About two weeks ago I wrote this post about establishing your baseline prior to testing to see if a nootropic has any measurable effect on memory, reaction speed or fluid intelligence.
After about a week’s worth of trials, I have six days of results. One day’s data was lost due to my neglect to back up my phone data before it required a full restore.
Supplements I took each day
Generally on each day I tested prior to the test, I only had creatine, Vitamin D3/k2 drops, calcium ascorbate and trace mineral drops. The only thing is that creatine could supposedly increase cognitive performance, but because I intend to take it daily, it should not factor into the tests significantly.
A couple times I did have about 50 mg caffeine. Caffeine does not seem to have thrown a wrench in the results as the scores did not change astoundingly on the days that I had any.
I did take the Original Testosterone Stack most days but this was after each test late in the evenings, along with any other supplements that may have the potential to influence test outcome.
Reaction time results
To measure reaction time, I used the test at Human Benchmark. It measures how quickly you click when the background turns green, and gives you your final average out of 5 trials.
Over 6 tests on 6 separate days, my average reaction time ended up being 323 ms. Not astounding, I know.
A couple of the reaction time measurements were counter-intuitive: On Feb. 5, I felt sleepy when I took the test, but scored the lowest (read: fastest average reaction time). Though on Feb. 8 I had a hangover and scored the highest (read: slowest average reaction time).
Memory test results
The memory test at Human Benchmark is a challenge of progressive difficulty where you must recall and choose the correct tiles on a matrix. Each level you progress gives you an additional tile you must memorize, and as the tiles increase so does the size of the matrix.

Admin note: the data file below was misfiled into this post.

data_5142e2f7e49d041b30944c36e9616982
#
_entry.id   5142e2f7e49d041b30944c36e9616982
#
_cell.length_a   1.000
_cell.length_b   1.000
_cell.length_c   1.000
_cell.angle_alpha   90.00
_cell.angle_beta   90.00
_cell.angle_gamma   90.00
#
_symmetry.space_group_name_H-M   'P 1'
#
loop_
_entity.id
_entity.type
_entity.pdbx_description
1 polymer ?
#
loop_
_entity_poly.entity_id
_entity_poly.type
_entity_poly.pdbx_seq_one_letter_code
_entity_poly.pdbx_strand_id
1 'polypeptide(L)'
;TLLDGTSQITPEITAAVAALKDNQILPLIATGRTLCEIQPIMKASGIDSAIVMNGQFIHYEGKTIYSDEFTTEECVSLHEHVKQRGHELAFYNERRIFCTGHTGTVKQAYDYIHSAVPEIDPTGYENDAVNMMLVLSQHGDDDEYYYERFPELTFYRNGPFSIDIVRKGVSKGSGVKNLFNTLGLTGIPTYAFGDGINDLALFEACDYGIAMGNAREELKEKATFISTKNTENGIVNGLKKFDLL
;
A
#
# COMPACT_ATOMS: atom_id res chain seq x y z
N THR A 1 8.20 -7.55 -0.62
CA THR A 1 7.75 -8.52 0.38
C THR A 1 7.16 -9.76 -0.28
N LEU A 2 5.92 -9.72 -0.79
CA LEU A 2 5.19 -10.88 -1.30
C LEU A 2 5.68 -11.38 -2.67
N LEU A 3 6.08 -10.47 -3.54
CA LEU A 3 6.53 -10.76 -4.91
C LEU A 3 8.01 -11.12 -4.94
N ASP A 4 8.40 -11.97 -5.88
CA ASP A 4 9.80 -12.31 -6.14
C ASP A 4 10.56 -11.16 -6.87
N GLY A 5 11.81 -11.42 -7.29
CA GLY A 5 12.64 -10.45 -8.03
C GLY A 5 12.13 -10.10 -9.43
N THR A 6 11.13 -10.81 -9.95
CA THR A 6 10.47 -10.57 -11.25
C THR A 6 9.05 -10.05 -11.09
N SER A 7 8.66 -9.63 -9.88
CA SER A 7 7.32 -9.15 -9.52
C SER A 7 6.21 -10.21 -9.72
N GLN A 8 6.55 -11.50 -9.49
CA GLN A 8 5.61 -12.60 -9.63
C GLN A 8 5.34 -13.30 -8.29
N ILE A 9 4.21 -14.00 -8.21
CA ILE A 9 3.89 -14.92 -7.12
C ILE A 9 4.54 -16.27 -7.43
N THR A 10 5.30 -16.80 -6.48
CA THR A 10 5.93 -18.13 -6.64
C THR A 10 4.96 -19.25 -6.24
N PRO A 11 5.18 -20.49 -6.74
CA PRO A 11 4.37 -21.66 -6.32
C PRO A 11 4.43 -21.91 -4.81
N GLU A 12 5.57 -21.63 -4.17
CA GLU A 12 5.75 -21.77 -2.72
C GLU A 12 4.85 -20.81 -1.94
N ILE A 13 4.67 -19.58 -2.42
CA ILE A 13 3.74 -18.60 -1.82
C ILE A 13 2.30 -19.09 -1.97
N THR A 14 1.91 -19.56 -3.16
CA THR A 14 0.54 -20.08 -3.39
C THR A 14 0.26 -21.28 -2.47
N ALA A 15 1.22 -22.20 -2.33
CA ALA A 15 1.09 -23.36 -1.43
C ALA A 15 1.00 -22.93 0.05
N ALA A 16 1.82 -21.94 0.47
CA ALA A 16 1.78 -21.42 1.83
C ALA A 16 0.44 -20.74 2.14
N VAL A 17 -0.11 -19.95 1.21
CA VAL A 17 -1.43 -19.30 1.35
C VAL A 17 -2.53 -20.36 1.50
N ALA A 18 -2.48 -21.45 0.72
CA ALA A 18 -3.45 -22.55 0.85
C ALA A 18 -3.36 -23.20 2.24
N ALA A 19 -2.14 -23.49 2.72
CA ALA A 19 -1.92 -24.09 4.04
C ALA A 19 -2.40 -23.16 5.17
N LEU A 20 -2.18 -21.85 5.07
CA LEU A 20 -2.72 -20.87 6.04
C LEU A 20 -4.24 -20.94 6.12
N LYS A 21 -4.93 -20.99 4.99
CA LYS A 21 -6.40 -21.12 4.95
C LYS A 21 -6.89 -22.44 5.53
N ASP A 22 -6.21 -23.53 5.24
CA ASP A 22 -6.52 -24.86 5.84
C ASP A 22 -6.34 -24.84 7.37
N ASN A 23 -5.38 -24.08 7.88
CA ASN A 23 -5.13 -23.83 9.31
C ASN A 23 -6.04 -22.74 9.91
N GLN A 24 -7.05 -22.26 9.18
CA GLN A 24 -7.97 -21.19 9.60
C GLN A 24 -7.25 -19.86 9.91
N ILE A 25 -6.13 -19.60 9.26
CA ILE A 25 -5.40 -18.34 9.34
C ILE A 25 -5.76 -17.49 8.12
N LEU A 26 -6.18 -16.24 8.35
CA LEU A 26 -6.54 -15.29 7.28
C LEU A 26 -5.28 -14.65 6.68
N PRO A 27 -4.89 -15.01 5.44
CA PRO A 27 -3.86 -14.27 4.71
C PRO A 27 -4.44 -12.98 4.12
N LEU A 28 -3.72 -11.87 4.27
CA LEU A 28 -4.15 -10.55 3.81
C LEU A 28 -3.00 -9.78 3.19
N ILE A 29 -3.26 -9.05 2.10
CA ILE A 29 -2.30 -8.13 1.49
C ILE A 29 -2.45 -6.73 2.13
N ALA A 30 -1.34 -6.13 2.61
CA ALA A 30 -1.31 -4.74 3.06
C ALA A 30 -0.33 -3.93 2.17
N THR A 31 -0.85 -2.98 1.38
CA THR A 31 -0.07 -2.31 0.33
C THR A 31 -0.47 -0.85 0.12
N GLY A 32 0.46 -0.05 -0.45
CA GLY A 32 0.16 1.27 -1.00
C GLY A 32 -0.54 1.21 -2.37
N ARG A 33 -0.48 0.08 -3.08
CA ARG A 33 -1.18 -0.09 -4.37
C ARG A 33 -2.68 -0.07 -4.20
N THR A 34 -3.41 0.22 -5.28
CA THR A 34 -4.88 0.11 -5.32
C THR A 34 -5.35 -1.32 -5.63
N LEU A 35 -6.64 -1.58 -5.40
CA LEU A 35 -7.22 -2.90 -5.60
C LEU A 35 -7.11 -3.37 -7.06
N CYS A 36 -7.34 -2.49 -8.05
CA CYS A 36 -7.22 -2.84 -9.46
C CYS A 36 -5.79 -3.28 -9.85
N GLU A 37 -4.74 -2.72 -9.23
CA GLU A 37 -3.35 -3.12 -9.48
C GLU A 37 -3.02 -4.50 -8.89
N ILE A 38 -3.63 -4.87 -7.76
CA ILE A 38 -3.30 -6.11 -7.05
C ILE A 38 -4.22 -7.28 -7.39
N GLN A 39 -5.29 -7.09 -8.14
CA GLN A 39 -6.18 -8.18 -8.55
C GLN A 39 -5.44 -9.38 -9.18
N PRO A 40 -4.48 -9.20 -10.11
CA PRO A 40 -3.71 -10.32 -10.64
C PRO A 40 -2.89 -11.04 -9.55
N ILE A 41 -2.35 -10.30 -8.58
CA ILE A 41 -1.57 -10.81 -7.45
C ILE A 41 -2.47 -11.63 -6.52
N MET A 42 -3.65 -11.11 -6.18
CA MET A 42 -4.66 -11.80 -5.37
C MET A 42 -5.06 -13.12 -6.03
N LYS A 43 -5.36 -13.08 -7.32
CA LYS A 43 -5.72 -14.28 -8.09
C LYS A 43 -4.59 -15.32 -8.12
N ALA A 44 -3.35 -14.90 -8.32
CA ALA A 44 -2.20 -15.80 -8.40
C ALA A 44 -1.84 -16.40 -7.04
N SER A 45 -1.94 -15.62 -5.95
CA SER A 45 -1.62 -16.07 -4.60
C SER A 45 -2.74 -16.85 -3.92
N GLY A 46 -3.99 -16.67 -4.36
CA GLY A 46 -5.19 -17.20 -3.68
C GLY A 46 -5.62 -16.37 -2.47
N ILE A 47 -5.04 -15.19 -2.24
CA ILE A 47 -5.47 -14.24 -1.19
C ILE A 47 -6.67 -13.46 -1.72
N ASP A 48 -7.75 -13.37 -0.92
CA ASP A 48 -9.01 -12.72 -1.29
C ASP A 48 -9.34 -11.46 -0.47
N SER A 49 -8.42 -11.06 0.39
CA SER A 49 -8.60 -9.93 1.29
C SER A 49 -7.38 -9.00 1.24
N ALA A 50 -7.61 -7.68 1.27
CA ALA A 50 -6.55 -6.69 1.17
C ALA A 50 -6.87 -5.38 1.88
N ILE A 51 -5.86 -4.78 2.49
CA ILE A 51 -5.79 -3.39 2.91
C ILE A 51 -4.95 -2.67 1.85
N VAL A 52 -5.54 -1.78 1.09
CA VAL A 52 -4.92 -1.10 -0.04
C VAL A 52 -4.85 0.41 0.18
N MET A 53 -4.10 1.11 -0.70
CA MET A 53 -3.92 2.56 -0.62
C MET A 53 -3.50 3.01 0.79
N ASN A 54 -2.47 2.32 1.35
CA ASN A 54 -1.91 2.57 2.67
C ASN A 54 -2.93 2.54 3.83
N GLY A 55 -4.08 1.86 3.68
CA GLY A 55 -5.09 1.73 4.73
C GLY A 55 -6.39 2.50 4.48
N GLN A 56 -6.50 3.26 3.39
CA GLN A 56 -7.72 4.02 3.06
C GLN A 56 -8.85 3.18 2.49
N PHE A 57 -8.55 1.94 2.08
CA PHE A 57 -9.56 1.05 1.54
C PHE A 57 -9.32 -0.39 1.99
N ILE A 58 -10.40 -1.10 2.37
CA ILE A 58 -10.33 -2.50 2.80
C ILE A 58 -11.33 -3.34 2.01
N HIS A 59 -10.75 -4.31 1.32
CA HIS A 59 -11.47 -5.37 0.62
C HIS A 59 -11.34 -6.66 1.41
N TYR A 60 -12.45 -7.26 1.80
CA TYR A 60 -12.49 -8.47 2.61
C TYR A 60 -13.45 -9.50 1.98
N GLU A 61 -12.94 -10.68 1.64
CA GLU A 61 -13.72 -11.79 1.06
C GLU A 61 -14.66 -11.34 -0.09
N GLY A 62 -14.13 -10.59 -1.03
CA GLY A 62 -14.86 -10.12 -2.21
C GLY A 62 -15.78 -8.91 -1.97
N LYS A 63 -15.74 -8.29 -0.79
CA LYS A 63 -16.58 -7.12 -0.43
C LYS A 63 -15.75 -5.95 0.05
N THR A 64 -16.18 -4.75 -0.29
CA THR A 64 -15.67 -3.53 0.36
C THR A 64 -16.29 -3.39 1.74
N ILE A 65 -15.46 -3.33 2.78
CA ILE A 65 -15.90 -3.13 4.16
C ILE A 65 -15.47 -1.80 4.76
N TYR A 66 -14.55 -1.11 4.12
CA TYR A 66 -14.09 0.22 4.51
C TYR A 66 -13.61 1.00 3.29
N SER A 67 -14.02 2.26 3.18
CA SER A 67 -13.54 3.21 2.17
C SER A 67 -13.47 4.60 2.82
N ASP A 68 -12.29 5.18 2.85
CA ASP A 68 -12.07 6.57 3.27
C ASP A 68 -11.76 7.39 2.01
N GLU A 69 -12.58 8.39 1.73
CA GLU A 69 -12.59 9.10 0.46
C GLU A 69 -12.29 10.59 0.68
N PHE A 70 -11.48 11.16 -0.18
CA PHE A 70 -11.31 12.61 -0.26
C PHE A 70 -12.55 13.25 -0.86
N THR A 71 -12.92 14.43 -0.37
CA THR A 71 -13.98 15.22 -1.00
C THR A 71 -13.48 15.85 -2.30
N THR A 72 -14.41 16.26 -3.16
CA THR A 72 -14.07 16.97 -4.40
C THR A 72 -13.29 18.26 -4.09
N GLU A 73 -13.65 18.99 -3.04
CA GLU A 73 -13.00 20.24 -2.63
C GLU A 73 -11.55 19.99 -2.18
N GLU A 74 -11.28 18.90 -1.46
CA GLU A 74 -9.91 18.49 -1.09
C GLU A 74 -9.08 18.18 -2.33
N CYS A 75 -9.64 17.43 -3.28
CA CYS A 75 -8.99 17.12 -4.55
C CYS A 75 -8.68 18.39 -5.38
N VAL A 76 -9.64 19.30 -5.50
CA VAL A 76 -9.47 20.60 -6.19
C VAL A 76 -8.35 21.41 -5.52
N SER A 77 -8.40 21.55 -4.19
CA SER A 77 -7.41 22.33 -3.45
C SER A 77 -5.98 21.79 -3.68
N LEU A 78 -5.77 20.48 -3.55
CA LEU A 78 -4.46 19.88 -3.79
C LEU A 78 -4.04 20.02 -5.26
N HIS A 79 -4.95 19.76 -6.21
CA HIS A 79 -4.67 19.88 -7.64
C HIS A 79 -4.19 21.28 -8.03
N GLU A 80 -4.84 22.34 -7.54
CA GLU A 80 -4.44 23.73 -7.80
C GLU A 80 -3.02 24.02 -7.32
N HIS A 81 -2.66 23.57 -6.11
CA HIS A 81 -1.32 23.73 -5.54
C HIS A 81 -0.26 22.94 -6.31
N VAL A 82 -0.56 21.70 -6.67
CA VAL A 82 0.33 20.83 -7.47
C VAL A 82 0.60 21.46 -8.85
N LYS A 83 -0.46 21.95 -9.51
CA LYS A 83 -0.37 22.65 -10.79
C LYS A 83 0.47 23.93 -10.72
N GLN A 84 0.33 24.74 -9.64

The test gives you a points multiplier for maintaining a streak of correct tiles. If you click a wrong tile by mistake, your multiplier resets to 1. If you make 3 mistakes in one level, you go down one level and lose a life. The level number is the max number of tiles you must memorize, plus two. So level 1 is 3 tiles, level 2 is 4, and so on.
An issue I noticed with the memory test that you can see reflected in the total points is that I seem to have improved my streak lengths. I suppose that if I can reach a steady plateau on it or determine the percentage improvement over each session, I can see if there are any significant changes beyond that when I begin to take the Artichoke + Forskolin stack.
I used the Brain Workshop program for Dual-N-Back. It has its own measurement system to chart your progress.
As you can see, the initial scores were poor but improved as I began to understand the game more.
I believe this is a good start, however I believe I will need more non-nootropic tests to serve as a more accurate “control.” I will add to these in the future and re-evaluate later.
I must note that on ideal days where I get a full night’s rest, I don’t wake up too late, I eat something in the morning, and not so much that I get sluggish in the afternoon, I should expect higher scores across the board.
With that in mind, we will attempt to determine if Powder City’s answer to Natural Stacks’ CILTEP, the Artichoke + Forskolin stack, has the ability to counteract these negative cognitive influences, and make an average day into an above-average day (mentally speaking).
I’ll have to address whether the “chemically-induced long term potentiation” idea is a real thing or not, and whether the true heavy hitters in the stack are the other components like ALCAR.
I’ll be testing this one in the following week before I eventually move onto the Uridine stack.